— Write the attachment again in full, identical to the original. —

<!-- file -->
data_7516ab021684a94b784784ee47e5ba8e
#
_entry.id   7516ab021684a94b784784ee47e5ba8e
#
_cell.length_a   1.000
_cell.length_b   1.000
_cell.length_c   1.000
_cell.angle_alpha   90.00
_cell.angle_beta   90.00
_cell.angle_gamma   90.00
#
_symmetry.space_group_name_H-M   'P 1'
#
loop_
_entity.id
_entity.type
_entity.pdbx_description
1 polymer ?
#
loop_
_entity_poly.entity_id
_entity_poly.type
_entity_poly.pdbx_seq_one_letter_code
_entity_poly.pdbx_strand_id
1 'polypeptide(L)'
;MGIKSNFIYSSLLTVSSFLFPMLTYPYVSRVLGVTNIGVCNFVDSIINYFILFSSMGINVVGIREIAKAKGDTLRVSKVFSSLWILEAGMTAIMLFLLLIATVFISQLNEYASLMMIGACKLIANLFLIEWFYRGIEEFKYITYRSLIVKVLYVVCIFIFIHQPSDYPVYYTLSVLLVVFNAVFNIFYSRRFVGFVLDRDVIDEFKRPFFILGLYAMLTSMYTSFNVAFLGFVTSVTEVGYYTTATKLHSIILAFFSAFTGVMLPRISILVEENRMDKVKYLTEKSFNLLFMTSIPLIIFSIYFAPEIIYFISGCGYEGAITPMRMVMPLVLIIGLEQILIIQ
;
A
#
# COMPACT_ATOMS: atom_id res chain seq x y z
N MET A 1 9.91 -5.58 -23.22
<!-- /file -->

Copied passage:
data_7516ab021684a94b784784ee47e5ba8e
#
_entry.id   7516ab021684a94b784784ee47e5ba8e
#
_cell.length_a   1.000
_cell.length_b   1.000
_cell.length_c   1.000
_cell.angle_alpha   90.00
_cell.angle_beta   90.00
_cell.angle_gamma   90.00
#
_symmetry.space_group_name_H-M   'P 1'
#
loop_
_entity.id
_entity.type
_entity.pdbx_description
1 polymer ?
#
loop_
_entity_poly.entity_id
_entity_poly.type
_entity_poly.pdbx_seq_one_letter_code
_entity_poly.pdbx_strand_id
1 'polypeptide(L)'
;MGIKSNFIYSSLLTVSSFLFPMLTYPYVSRVLGVTNIGVCNFVDSIINYFILFSSMGINVVGIREIAKAKGDTLRVSKVFSSLWILEAGMTAIMLFLLLIATVFISQLNEYASLMMIGACKLIANLFLIEWFYRGIEEFKYITYRSLIVKVLYVVCIFIFIHQPSDYPVYYTLSVLLVVFNAVFNIFYSRRFVGFVLDRDVIDEFKRPFFILGLYAMLTSMYTSFNVAFLGFVTSVTEVGYYTTATKLHSIILAFFSAFTGVMLPRISILVEENRMDKVKYLTEKSFNLLFMTSIPLIIFSIYFAPEIIYFISGCGYEGAITPMRMVMPLVLIIGLEQILIIQ
;
A
#
# COMPACT_ATOMS: atom_id res chain seq x y z
N MET A 1 9.91 -5.58 -23.22